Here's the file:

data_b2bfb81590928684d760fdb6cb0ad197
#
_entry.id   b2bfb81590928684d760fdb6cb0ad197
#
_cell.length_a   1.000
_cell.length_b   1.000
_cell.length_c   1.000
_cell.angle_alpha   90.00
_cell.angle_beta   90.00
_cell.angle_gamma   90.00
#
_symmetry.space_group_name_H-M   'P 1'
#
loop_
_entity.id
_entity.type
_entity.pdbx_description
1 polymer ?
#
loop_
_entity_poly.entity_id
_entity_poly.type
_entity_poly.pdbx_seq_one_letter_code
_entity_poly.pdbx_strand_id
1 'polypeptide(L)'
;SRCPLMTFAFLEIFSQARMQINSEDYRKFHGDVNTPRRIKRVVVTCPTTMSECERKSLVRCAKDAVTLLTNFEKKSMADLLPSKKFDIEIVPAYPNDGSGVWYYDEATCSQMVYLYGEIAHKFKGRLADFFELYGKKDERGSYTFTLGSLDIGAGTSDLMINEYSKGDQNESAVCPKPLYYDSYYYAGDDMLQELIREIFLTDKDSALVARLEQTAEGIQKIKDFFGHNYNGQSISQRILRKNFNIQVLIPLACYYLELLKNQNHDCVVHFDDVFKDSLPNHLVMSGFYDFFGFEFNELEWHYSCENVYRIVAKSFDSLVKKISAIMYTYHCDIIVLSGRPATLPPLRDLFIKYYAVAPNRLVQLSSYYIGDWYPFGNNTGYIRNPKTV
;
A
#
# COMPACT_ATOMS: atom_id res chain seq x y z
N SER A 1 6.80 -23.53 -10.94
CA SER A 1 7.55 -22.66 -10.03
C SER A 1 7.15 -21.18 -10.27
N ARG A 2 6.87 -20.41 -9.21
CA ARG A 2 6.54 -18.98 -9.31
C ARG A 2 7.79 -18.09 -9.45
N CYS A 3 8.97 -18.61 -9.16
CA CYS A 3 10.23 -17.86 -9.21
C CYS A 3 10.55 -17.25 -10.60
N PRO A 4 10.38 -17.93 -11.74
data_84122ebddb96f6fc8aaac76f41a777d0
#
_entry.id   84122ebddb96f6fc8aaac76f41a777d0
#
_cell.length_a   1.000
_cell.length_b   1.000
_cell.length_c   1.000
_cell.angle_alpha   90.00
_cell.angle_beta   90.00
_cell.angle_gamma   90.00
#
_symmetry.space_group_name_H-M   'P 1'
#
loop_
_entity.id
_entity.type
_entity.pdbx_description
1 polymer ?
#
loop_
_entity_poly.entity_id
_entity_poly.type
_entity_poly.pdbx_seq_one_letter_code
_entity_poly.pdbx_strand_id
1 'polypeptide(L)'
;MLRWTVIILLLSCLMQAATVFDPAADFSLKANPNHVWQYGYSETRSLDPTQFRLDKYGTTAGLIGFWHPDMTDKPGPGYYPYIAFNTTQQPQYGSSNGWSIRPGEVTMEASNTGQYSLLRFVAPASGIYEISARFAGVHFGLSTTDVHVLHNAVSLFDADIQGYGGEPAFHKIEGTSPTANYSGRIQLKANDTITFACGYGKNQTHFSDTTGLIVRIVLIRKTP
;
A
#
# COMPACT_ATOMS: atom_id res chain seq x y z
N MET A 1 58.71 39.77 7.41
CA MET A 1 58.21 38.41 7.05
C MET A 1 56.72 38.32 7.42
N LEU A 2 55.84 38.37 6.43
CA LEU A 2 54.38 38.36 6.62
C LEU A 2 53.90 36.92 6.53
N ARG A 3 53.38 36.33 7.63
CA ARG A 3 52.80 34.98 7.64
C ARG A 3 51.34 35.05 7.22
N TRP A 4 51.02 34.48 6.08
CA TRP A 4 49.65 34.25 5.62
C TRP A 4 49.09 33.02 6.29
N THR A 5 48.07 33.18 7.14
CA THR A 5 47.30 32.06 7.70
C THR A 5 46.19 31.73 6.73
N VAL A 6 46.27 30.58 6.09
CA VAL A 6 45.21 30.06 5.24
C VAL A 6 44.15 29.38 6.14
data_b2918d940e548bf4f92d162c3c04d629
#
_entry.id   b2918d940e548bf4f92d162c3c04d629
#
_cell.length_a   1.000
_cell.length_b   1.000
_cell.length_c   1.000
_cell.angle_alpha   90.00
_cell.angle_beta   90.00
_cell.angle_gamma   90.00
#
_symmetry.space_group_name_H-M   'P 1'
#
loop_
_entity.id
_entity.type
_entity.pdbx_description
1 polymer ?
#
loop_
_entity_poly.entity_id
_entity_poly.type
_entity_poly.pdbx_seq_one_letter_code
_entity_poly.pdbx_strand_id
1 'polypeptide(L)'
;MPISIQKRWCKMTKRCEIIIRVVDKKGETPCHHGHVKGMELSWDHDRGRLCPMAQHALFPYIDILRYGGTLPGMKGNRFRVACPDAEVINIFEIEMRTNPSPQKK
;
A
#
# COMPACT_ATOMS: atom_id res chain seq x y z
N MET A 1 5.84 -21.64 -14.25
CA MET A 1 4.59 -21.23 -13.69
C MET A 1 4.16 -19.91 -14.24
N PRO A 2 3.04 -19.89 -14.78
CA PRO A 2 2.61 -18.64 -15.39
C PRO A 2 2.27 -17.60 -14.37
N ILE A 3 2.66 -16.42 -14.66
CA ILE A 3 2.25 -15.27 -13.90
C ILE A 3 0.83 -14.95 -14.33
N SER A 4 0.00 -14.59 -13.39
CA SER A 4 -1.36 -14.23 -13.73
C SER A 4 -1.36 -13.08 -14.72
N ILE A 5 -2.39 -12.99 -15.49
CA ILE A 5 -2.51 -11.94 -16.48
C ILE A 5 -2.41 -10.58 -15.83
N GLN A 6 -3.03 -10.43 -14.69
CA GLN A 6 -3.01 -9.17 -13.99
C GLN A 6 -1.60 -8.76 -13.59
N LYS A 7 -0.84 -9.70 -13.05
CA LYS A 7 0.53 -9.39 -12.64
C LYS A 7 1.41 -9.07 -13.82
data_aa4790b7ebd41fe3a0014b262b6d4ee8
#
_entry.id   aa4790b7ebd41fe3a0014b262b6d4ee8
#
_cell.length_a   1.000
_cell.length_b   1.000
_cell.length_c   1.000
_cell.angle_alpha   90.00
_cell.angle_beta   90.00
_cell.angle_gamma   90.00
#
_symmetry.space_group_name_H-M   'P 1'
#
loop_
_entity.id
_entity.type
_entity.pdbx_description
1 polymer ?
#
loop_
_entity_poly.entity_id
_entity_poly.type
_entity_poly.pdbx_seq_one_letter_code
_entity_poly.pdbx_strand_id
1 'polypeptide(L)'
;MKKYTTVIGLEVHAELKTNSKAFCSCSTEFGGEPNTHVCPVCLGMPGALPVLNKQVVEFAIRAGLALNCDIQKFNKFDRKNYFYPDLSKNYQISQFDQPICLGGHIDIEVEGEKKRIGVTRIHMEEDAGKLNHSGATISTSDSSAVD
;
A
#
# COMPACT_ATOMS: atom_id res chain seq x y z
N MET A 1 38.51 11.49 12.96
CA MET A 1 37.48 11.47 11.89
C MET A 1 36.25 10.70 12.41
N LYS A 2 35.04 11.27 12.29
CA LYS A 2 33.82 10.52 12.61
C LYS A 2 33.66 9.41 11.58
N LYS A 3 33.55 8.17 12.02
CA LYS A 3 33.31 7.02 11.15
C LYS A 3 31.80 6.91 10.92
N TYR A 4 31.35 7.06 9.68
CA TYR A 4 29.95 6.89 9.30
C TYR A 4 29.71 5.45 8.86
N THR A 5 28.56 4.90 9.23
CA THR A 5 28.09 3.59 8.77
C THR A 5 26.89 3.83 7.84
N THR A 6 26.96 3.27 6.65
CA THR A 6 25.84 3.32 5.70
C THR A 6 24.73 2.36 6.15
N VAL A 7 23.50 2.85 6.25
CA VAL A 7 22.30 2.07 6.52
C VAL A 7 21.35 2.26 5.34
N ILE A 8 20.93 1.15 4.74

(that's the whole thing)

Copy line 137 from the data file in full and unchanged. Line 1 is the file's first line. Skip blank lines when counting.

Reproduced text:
N LYS A 7 -0.84 -9.70 -13.05